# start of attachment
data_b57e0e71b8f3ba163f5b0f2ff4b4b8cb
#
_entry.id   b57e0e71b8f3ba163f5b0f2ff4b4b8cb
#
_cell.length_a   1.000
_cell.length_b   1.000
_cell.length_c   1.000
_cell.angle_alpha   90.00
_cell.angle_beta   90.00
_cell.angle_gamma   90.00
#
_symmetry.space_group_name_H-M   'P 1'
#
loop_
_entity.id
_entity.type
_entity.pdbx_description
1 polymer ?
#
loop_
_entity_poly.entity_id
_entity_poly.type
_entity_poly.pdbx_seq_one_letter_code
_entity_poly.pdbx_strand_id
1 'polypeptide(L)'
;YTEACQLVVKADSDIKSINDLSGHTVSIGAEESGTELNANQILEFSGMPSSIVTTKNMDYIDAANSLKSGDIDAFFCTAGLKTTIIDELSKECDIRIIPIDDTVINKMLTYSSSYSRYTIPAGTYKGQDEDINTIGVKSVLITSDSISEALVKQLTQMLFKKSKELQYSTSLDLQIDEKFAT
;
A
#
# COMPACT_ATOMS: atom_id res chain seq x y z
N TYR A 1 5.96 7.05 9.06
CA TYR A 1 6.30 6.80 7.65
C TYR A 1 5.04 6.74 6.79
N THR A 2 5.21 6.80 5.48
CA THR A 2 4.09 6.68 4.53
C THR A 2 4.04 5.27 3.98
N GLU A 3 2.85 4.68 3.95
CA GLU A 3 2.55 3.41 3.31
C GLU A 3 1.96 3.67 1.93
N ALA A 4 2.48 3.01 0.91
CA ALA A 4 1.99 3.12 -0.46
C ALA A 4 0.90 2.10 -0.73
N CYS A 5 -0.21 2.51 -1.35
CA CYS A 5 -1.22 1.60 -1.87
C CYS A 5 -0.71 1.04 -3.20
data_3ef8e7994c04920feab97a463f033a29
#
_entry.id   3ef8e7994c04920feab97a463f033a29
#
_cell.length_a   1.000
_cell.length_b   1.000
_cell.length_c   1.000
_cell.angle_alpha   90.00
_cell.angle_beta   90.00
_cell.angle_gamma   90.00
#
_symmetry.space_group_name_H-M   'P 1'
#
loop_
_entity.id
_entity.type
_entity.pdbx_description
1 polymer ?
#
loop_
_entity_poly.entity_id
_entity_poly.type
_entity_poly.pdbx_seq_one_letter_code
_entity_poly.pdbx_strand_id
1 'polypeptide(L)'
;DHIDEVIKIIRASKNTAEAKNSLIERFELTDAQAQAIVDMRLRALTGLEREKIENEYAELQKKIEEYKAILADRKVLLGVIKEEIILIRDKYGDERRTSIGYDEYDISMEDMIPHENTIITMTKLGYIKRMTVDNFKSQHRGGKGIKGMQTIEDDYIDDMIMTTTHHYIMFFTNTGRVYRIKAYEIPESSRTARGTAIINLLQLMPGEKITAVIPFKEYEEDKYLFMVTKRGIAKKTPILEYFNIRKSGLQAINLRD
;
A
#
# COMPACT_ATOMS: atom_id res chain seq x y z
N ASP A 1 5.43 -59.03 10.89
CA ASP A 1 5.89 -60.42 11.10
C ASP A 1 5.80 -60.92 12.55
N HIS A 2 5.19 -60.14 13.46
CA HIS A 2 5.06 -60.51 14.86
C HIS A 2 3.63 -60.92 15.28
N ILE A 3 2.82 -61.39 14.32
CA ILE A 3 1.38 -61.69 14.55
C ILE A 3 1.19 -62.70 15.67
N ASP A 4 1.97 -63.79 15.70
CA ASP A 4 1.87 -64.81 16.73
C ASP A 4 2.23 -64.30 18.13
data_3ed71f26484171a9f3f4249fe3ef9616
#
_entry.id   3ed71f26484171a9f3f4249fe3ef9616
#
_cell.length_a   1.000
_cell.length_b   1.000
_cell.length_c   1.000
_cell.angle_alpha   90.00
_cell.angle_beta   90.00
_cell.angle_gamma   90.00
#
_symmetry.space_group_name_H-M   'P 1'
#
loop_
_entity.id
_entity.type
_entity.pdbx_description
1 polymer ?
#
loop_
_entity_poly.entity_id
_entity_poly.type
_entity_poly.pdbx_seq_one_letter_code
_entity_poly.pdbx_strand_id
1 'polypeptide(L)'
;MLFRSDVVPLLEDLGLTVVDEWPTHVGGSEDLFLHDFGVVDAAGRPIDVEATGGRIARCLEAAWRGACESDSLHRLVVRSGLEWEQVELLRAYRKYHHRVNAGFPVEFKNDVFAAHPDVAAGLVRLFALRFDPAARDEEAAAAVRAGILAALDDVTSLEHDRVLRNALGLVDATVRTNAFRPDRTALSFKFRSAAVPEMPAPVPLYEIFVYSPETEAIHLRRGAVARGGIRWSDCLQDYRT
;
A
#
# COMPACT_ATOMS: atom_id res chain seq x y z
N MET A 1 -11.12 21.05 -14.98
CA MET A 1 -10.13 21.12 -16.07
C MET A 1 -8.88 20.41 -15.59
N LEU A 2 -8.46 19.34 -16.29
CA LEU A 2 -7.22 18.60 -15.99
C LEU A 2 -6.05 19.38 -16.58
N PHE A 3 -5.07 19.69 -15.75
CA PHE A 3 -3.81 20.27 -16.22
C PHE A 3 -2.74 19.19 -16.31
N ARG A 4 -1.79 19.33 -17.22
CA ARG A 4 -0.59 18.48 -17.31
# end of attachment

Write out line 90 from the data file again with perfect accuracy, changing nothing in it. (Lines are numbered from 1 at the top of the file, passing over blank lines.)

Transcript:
_entry.id   3ed71f26484171a9f3f4249fe3ef9616